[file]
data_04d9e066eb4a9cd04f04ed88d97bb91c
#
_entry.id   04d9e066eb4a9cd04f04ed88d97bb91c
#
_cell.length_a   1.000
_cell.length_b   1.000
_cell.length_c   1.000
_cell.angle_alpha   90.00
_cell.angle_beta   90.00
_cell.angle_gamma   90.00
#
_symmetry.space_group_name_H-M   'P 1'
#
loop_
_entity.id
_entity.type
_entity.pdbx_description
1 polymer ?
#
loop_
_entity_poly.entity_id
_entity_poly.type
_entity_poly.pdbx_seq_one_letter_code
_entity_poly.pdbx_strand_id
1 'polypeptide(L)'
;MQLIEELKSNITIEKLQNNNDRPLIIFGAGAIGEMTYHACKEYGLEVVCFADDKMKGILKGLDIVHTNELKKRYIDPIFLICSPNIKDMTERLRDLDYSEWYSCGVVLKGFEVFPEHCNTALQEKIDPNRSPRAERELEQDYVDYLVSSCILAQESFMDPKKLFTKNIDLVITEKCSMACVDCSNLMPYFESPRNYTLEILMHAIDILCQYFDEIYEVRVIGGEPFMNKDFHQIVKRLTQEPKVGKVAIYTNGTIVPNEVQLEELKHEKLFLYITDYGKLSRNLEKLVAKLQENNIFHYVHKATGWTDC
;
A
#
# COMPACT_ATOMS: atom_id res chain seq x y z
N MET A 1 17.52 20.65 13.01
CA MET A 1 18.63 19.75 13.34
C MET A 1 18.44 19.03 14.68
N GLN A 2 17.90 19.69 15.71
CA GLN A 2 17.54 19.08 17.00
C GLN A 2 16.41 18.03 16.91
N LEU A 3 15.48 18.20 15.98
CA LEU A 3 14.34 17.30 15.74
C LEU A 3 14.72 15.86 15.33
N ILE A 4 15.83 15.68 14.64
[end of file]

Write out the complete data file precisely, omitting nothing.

data_04d9e066eb4a9cd04f04ed88d97bb91c
#
_entry.id   04d9e066eb4a9cd04f04ed88d97bb91c
#
_cell.length_a   1.000
_cell.length_b   1.000
_cell.length_c   1.000
_cell.angle_alpha   90.00
_cell.angle_beta   90.00
_cell.angle_gamma   90.00
#
_symmetry.space_group_name_H-M   'P 1'
#
loop_
_entity.id
_entity.type
_entity.pdbx_description
1 polymer ?
#
loop_
_entity_poly.entity_id
_entity_poly.type
_entity_poly.pdbx_seq_one_letter_code
_entity_poly.pdbx_strand_id
1 'polypeptide(L)'
;MQLIEELKSNITIEKLQNNNDRPLIIFGAGAIGEMTYHACKEYGLEVVCFADDKMKGILKGLDIVHTNELKKRYIDPIFLICSPNIKDMTERLRDLDYSEWYSCGVVLKGFEVFPEHCNTALQEKIDPNRSPRAERELEQDYVDYLVSSCILAQESFMDPKKLFTKNIDLVITEKCSMACVDCSNLMPYFESPRNYTLEILMHAIDILCQYFDEIYEVRVIGGEPFMNKDFHQIVKRLTQEPKVGKVAIYTNGTIVPNEVQLEELKHEKLFLYITDYGKLSRNLEKLVAKLQENNIFHYVHKATGWTDC
;
A
#
# COMPACT_ATOMS: atom_id res chain seq x y z
N MET A 1 17.52 20.65 13.01
CA MET A 1 18.63 19.75 13.34
C MET A 1 18.44 19.03 14.68
N GLN A 2 17.90 19.69 15.71
CA GLN A 2 17.54 19.08 17.00
C GLN A 2 16.41 18.03 16.91
N LEU A 3 15.48 18.20 15.98
CA LEU A 3 14.34 17.30 15.74
C LEU A 3 14.72 15.86 15.33
N ILE A 4 15.83 15.68 14.64